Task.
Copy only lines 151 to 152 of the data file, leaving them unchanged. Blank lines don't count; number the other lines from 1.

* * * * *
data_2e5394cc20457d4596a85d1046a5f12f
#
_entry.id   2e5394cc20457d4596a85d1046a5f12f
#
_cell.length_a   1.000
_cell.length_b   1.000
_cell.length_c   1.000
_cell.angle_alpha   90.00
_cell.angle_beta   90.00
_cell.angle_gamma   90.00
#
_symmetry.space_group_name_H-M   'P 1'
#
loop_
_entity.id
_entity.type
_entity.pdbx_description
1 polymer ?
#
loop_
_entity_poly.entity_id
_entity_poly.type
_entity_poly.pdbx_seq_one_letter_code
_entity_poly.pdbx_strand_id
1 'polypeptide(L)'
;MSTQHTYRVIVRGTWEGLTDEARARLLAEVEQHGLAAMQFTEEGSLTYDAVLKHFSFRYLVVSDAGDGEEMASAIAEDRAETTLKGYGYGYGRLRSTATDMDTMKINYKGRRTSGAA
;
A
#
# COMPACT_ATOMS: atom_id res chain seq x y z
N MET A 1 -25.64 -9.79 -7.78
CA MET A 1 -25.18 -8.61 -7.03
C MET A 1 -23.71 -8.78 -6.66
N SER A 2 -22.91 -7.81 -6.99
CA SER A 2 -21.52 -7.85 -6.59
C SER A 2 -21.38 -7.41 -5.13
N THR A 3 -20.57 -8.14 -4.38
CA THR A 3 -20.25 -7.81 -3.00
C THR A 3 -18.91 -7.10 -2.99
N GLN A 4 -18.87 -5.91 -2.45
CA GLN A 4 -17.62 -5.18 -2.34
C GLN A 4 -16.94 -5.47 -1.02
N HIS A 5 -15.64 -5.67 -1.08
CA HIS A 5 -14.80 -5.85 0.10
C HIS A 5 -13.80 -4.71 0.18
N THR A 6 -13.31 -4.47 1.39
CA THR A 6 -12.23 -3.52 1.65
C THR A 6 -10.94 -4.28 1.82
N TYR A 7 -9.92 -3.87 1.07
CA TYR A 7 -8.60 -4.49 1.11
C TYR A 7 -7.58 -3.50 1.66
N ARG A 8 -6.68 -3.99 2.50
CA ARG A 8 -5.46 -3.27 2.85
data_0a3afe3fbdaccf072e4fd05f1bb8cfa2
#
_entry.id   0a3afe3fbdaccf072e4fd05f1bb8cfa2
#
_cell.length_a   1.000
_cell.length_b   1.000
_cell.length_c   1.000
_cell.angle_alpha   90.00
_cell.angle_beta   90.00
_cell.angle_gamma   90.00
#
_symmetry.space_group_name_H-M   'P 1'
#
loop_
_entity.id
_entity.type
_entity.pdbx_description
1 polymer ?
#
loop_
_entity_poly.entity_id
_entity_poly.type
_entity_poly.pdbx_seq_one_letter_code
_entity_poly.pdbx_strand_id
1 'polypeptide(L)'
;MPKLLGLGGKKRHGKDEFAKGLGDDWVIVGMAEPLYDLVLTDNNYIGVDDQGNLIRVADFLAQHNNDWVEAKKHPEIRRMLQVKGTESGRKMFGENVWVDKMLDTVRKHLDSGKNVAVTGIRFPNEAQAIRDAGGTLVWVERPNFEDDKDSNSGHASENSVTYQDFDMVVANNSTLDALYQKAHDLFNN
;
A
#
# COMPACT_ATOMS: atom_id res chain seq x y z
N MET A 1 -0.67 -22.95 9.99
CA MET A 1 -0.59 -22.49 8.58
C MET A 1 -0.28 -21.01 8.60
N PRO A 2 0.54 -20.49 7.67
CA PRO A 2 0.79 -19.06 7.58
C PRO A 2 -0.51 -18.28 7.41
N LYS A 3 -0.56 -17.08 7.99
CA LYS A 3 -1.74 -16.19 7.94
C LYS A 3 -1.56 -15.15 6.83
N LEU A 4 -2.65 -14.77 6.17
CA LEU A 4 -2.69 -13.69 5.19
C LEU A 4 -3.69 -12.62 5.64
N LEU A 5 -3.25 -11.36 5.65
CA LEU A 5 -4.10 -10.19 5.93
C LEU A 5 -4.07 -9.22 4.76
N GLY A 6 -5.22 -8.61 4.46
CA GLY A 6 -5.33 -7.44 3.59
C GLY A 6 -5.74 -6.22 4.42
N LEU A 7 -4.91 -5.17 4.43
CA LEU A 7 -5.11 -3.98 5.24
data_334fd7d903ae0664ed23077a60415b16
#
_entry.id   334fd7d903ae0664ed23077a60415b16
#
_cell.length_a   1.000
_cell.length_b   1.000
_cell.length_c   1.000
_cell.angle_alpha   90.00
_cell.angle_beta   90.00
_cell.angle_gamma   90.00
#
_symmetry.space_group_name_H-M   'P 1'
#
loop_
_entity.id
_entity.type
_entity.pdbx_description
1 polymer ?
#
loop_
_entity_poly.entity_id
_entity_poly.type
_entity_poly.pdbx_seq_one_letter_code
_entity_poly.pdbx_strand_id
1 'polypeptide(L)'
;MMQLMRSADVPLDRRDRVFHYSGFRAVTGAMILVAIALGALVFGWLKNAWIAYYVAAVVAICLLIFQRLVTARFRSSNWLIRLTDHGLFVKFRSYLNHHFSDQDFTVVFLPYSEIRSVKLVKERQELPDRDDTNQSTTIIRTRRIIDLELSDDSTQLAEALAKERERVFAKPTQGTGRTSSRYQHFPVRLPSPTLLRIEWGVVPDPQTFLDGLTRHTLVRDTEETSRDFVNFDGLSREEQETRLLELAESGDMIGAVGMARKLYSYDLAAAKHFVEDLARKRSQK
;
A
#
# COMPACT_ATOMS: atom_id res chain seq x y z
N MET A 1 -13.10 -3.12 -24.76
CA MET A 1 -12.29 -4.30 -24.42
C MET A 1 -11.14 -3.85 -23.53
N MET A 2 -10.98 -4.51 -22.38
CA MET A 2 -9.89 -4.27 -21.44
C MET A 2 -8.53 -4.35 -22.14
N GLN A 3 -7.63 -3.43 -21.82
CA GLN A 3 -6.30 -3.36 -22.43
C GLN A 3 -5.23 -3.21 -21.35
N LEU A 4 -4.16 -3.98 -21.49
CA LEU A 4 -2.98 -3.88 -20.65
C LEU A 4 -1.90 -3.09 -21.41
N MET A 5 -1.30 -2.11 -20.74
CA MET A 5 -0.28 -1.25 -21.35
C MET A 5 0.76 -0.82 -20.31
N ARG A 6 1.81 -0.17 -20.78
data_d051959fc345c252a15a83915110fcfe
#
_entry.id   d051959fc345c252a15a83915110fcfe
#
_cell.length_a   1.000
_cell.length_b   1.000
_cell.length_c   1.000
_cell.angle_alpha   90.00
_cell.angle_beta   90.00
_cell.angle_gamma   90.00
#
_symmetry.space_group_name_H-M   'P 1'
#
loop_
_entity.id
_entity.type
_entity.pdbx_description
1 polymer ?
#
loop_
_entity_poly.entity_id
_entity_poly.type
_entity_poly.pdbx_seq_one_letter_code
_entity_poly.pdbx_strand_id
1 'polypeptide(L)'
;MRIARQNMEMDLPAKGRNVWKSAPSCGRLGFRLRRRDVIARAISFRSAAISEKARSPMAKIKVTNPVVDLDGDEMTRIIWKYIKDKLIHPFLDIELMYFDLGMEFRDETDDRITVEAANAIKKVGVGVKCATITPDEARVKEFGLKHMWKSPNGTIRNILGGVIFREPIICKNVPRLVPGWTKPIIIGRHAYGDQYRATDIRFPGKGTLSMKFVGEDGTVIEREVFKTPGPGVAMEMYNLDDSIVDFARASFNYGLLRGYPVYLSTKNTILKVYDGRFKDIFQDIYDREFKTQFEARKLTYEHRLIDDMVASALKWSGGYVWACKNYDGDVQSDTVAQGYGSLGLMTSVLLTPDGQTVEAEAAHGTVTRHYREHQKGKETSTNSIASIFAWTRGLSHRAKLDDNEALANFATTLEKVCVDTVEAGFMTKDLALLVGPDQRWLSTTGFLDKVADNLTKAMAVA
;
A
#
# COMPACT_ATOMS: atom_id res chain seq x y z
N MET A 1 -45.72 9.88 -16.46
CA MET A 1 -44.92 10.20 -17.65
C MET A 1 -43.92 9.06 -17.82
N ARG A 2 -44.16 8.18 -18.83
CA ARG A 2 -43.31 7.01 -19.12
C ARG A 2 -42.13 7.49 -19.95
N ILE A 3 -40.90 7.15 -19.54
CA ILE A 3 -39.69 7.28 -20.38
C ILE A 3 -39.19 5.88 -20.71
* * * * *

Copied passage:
#
_entry.id   d051959fc345c252a15a83915110fcfe